RUSH's lack of "cool quotient" comes down to several factors:
1. The whole Ayn Rand-as-lyrical-inspiration thing, which upon close inspection I find to be overblown. (First of all, Neil Peart was in his 20s when he wrote the bulk of his Ayn Rand-inspired stuff, and many, many people of that age are taken by Ayn Rand. Plus, Peart seems to have been moved more by Rand's championing of artistic freedom more than her objectivist philosophy--then again, I could be completely full of shit on this point. It's not as if I'm any expert on Ayn Rand or Neil Peart, for that matter).
2. Then there's the whole "prog rock" thing, and we all know how much the Rock and Roll Hall of Fame hates anything that smacks of prog rock. (And RUSH only has periodically flirted with proginess, anyway)
3. The three guys in the band are, without a doubt, the nicest guys in rock. Self effacing and with a good sense of humor about themselves. Unfortunately, politeness and modesty don't generally rate very high among rock's hip circles.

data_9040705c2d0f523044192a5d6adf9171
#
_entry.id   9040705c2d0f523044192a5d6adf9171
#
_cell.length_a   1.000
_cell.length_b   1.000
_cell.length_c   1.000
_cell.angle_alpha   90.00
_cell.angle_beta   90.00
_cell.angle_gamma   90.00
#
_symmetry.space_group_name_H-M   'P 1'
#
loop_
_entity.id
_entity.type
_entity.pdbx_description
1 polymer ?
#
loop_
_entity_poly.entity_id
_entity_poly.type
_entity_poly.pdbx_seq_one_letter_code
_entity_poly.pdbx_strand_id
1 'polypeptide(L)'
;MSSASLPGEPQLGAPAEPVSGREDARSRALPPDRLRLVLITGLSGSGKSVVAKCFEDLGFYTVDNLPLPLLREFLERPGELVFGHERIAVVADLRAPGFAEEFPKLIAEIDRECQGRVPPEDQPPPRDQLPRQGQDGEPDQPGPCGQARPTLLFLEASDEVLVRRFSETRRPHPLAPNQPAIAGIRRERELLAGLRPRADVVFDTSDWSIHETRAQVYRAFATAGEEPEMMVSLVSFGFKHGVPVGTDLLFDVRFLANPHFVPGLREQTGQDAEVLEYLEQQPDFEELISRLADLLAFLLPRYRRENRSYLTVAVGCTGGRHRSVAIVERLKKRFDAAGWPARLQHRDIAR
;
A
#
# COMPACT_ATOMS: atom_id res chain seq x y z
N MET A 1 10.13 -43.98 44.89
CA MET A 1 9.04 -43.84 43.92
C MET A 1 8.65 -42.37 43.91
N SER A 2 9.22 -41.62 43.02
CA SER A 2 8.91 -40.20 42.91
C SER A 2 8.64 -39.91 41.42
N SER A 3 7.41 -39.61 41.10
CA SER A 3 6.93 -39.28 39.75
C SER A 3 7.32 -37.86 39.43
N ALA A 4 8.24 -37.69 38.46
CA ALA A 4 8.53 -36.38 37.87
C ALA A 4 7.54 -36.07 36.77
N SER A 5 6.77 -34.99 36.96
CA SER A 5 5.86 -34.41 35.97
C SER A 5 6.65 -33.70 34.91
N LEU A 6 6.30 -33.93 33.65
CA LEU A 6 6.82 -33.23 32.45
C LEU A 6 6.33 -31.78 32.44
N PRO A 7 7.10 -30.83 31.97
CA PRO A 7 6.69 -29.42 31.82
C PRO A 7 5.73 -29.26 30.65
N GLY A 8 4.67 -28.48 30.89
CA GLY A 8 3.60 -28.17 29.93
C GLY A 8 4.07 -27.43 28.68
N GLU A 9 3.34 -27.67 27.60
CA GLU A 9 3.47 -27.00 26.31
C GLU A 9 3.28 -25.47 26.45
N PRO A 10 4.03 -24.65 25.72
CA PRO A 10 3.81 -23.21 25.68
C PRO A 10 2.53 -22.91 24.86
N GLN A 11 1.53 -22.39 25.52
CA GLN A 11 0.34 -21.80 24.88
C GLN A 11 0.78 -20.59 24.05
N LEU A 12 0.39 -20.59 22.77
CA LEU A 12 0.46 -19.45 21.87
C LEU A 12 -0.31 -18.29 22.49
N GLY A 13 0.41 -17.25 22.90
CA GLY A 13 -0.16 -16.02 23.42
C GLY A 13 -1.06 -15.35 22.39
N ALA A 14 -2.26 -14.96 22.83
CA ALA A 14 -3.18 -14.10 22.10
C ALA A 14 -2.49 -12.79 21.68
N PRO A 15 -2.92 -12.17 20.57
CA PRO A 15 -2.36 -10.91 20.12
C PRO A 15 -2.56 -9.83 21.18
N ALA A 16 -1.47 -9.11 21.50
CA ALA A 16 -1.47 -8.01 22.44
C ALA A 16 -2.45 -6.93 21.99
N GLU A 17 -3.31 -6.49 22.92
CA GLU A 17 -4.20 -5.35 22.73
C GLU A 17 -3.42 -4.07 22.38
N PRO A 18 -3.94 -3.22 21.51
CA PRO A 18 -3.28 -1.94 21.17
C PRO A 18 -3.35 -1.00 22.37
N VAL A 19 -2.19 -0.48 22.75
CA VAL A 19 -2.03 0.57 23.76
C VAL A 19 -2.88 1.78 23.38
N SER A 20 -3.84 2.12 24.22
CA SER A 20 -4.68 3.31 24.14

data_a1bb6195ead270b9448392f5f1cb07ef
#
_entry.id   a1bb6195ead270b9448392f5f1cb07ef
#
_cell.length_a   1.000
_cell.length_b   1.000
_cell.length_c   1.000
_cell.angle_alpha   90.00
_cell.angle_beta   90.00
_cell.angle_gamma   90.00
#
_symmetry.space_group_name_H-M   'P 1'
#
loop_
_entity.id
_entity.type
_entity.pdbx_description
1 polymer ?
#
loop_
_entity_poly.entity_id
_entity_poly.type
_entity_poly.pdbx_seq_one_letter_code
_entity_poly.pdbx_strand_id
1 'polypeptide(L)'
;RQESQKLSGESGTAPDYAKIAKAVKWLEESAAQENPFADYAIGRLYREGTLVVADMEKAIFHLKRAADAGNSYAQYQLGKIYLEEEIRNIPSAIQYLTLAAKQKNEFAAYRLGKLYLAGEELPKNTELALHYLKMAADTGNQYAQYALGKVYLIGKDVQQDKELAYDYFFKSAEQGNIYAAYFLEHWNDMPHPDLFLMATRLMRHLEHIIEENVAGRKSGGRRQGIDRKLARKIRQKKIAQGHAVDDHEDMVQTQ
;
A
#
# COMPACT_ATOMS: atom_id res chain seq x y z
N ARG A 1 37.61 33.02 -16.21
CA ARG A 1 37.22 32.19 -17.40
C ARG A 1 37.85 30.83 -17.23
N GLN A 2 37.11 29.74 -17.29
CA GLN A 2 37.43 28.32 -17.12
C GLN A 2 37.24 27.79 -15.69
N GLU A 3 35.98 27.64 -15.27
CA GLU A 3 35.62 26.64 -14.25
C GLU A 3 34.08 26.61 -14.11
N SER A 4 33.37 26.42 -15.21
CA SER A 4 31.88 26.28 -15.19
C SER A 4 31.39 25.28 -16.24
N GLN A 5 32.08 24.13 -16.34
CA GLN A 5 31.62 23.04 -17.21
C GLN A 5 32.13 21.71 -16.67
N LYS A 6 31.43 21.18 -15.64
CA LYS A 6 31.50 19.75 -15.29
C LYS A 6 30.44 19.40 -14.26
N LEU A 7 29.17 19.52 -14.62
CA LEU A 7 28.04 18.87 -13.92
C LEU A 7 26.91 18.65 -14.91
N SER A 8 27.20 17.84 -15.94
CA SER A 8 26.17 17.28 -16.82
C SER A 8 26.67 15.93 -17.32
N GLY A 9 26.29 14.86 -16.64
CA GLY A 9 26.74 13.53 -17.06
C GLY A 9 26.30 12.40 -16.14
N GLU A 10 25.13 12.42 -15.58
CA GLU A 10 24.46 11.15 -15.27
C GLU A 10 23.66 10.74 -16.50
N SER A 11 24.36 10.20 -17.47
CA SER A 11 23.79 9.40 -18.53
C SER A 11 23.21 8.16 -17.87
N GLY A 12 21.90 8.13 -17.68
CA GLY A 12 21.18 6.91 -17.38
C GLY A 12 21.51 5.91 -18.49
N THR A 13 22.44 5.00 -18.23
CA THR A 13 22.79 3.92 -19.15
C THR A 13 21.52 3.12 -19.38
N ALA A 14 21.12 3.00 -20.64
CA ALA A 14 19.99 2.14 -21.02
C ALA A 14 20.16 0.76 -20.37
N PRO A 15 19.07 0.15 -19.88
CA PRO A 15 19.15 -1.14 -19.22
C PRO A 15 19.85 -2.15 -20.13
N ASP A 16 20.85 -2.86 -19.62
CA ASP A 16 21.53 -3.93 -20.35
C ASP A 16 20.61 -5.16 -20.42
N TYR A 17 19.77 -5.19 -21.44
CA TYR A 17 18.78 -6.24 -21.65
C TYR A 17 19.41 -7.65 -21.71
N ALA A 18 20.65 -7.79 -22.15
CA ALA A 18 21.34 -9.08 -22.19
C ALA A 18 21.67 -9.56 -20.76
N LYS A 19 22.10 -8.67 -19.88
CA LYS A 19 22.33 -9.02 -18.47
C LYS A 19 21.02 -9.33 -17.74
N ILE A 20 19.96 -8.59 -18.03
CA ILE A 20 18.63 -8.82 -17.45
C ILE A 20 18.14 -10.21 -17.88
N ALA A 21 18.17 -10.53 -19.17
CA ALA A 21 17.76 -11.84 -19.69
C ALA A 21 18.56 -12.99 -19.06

4. Science fiction/fantasy-related lyrics. I don't think Neil Peart (or Geddy Lee) have written about sex and/or drugs in their lives. There is also not a single song about romantic love in the RUSH canon, as far as I can tell. Another strike against the band.
5. Geddy Lee's voice. Yep, couldn't leave that off the list. The oft-criticized "hamster in a blender" vocal stylings of the band's lead singer. Once again, this is overblown. Yes, on the earlier albums, Geddy did tend to shriek. However, as the years have gone by, Geddy has harnessed his singing, entered a slightly deeper register, and the shrieking is a thing of the past.
Well that's about it for now. That was my random collection of thoughts and I hope it wasn't too boring.